Tamron 28-200mm f/2.8-5.6 Di III RXD Lens for Sony E Announced

Tamron has just announced the Tamron 28-200mm f/2.8-5.6 Di III RXD Lens for Sony E. This is a full-frame lens that is designed to be used with Sony E-mount cameras such as the alpha series and the FX9 and VENICE.


With a good range, compact design, and large focal range, this lens could be a god run and gun option for some shooters.

This lens offers an all-in-one zoom range and an f/2.8-5.6 variable aperture. The 28-200mm focal range provides a 7.1x magnification. Tamron states that this is the world’s first all-in-one zoom lens starting at F2.8 for Sony E-mount full-frame mirrorless cameras.

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This lens joins the 17-28mm f/2.8 Di III RXD, 28-75mm f/2.8 Di III RXD, and the 70-180mm f/2.8 Di III VXD. All three of these lenses offer good performance at a reasonable price.

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According to Tamron, a series of specialized elements are used to maintain high sharpness and clarity throughout the zoom range. Benefitting the optical design is an RXD stepping motor, which enables quick, near-silent autofocus performance to suit stills and video, along with full-time manual focus override and a minimum focusing distance of 7.5″. Suiting this lens’s use in harsh climates, it also sports a moisture-resistant construction along with a fluorine-coated front element to protect against fingerprints and smudging.

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Key features

  • All-in-one zoom is designed for full-frame Sony E-mount mirrorless cameras, however can also be used with APS-C models where it will provide a 42-300mm equivalent focal length range.
  • Bright f/2.8-5.6 maximum aperture range suits working in available lighting conditions, especially when working at the wide-angle end of the expansive zoom range.
  • A series of specialized elements control a variety of aberrations in order to achieve high sharpness and clarity.
  • RXD (Rapid eXtra-silent stepping Drive) autofocus motor delivers impressively quiet, quick, and smooth focusing performance to suit both stills and video applications. This focusing system also offers a minimum focusing distance of just 7.5″ and a 1:3.1 maximum magnification for working with close-up subjects. Full-time manual focus override is also possible, and it is compatible with Sony’s Direct Manual Focus function or fine-tuned manual control.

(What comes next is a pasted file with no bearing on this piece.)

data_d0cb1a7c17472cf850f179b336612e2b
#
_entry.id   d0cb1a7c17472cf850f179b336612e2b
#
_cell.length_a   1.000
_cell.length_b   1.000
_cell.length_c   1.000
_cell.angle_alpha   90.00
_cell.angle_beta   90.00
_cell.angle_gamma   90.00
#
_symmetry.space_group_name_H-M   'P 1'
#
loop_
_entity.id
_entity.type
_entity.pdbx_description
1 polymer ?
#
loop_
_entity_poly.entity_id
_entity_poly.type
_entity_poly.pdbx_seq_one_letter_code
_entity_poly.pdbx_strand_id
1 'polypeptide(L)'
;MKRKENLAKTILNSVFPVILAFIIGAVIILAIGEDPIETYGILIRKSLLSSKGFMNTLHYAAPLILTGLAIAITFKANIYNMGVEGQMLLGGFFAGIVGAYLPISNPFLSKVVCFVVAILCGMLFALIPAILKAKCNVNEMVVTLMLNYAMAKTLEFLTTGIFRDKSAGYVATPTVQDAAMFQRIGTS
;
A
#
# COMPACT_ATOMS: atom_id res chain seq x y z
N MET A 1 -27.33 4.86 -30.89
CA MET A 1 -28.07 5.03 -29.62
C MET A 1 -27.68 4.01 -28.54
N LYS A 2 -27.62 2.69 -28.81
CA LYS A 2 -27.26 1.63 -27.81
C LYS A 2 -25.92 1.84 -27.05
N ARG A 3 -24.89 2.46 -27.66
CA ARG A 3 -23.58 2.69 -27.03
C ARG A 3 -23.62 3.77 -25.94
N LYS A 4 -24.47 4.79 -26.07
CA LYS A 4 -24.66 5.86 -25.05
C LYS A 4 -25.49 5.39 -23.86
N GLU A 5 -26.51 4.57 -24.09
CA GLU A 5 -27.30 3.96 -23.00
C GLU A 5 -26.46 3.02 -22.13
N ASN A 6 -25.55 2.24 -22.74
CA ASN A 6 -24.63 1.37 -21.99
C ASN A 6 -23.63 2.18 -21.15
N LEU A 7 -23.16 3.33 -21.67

• A moisture-resistant construction benefits this lens’ use in inclement conditions, and a fluorine coating has also been applied to the front lens element to protect against dust, dirt, and smearing.
  • Rounded seven-blade diaphragm contributes to a pleasing bokeh quality.
  • Zoom Lock switch keeps the lens in its retracted position when not in use.

The optical design consists of 18 Elements in 14 Groups and the lens has 7 aperture blades. it weighs in at 1.27 lb / 575.5 g and has a 67mm front filter diameter.

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The lens is now available to pre-order for $729.00 USD.

Better than Sony’s own FE 24-240mm f/3.5-6.3 OSS lens?

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Tamron’s new offering faces stiff competition from Sony’s FE 24-240mm f/3.5-6.3 OSS which costs $1,048 USD. The Sony does have a slower aperture, but it does have a wider and longer focal range and the addition of OSS.

The History of the 28-200mm all-in-one zoom lens.

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Tamron has been making a 28-200mm lens since 1992. The company set out to create a lens that was compact and portable. At the time, all-in-one zoom lenses with almost the same focal length were large and heavy and delivered poor picture quality. Tamron set out with the goal of creating a lens as small as a cylinder, with a diameter as wide as a cigarette packet.

The first version was the Model 71D. This manual focus lens featured a focal length of 28-200 mm and a 7.1x zoom. In 1992 this magnification was one of the highest among SLR lenses. The aspherical lenses were arranged in the positions which would permit a reduction in the number of lenses and increase design flexibility while ensuring more effective aberration corrections. They also incorporated the Triple-Cam zoom system, which enables the cams to zoom and focus within a three-layer lens barrel, and an engineering plastic which protects the complex structure from shocks and helps reduce the weight of the product.

The Model 71D was a big success in Europe and the United States. It later became popular in Japan. Despite the success of the lens, Tamron wasn’t happy because the minimum focus distance of the Model 71D was 2.1 m. Tamron determined that this distance was acceptable for a 200 mm telephoto lens, but was unsatisfactory for a 28 mm wide-angle zoom lens.

Since 1992, Tamron has released 5 versions of the 28-200mm. The last was in 2006, the AF28-200mm F3.8-5.6 XR Di aspherical (IF) Macro. This lens only covered APS-C sized sensors.

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Tamron has been well known for creating compact, affordable all-in-one zoom lenses. Since 1992 they have released 20 lenses that cover large focal ranges.

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